ExxonMobil Must Pay for Groundwater Pollution

     (CN) – ExxonMobil must pay $236 million for groundwater contamination from a fuel additive used to reduce smog, the New Hampshire Supreme Court ruled.
     Exxon and other petroleum companies began adding Methyl Tertiary Butyl Ether, more commonly known as “MTBE,” to gasoline in the late 1970s in response to the Clean Air Act and other regulations intended to reduce harmful emissions from automobile usage.
     From the companies perspective, the beauty of MTBE was that it provided an octane boost to fuel similar to lead, but was cleaner burning and did foul the catalytic converters then used to curb auto emissions.
     The Act didn’t mandate the use of MTBE, but its associated costs and other characteristics made it preferable to ethanol and other additives that would have accomplished the same goals.
     But studies later found that the chemical often leaks from local gas stations and storage facilities, where it easily contaminates groundwater, and by 2006, petroleum companies were scrambling to remove it from the nation’s gasoline supplies.
     New Hampshire sued Exxon and several other petroleum companies in 2003, claiming more than 1000 wells in the state are contaminated with MTBE.
     More than 5,000 wells have not been tested, but are likely also contaminated. MTBE has a “residence time” of up to 50 years.
     Every defendant other than Exxon eventually settled with the state, and case finally went to trial in 2013.
     After three months of testimony, a jury found in favor of New Hampshire on all of its claims, and ordered Exxon to pay $816.7 million in damages. The court later reduced that penalty to $236.3 million, but the petroleum company appealed, claiming, among other things, that the state’s lawsuit should have been dismissed on the grounds of separation of powers and due process, that the basis for the damages award was flawed, that the state failed to show Exxon departed from the applicable standards of care, and that claims for future well impacts are not ripe.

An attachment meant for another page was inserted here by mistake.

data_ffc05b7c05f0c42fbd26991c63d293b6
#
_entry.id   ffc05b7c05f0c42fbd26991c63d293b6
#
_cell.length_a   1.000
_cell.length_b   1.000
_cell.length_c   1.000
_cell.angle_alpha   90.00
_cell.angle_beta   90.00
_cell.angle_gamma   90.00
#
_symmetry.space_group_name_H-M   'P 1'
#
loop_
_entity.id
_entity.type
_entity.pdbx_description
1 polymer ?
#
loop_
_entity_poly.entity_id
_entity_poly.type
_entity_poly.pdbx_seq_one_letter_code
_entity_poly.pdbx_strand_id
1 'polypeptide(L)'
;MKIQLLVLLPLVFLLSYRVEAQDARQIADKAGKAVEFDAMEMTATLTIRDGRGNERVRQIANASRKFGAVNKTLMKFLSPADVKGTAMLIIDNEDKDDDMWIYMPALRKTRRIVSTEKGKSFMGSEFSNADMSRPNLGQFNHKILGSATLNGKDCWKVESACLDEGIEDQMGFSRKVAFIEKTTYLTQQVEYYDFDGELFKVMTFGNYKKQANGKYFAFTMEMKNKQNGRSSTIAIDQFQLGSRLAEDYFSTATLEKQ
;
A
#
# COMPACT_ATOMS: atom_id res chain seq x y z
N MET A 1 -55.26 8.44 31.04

“As trustee, the State can bring suit to protect from contamination the waters over which it is trustee,” Chief Judge Linda Dalianis said, writing for the unanimous court.
     The trial court based the damages award on the finding that Exxon’s market share for MTBE gasoline was 28.94 percent.
     Dalianis said applying market share liability in this case was justified.
     “In addition to finding that the State had proven all of the elements of its claims, the jury found: ‘MTBE gasoline is fungible’; the State ‘cannot trace MTBE gasoline found in groundwater and in drinking water back to the company that manufactured or supplied that MTBE gasoline’; and the State ‘has identified a substantial segment of the relevant market for gasoline containing MTBE.'”
     The commingling of MTBE gasoline with all gasoline imported into the state prevents New Hampshire from tracing the specific refiner that caused groundwater contamination at any specific well. Given this impossible burden, Exxon may be held liable for its percentage of the supply market, the 50-page opinion stated.
     “This is the most significant environmental victory in the history of the state,” New Hampshire Attorney General Joseph Foster said in a statement on Friday. “This historic decision sends a clear message that New Hampshire will not permit polluters to endanger the health of its citizens and destroy its natural resources.”
     A spokesman for Exxon said on Friday that the company is considering appealing the case to the U.S. Supreme Court.
     “The state should have sued the parties responsible for spilling gasoline, not the refiners who were compelled by law to add oxygenates to gasoline,” Exxon spokesman Todd Spitler told Reuters.
     The state Supreme Court reversed the trial court’s order imposing a trust covering $195 million of the damages award, which had been requested by Exxon so that the state would be obligated to account for how it spent the money.

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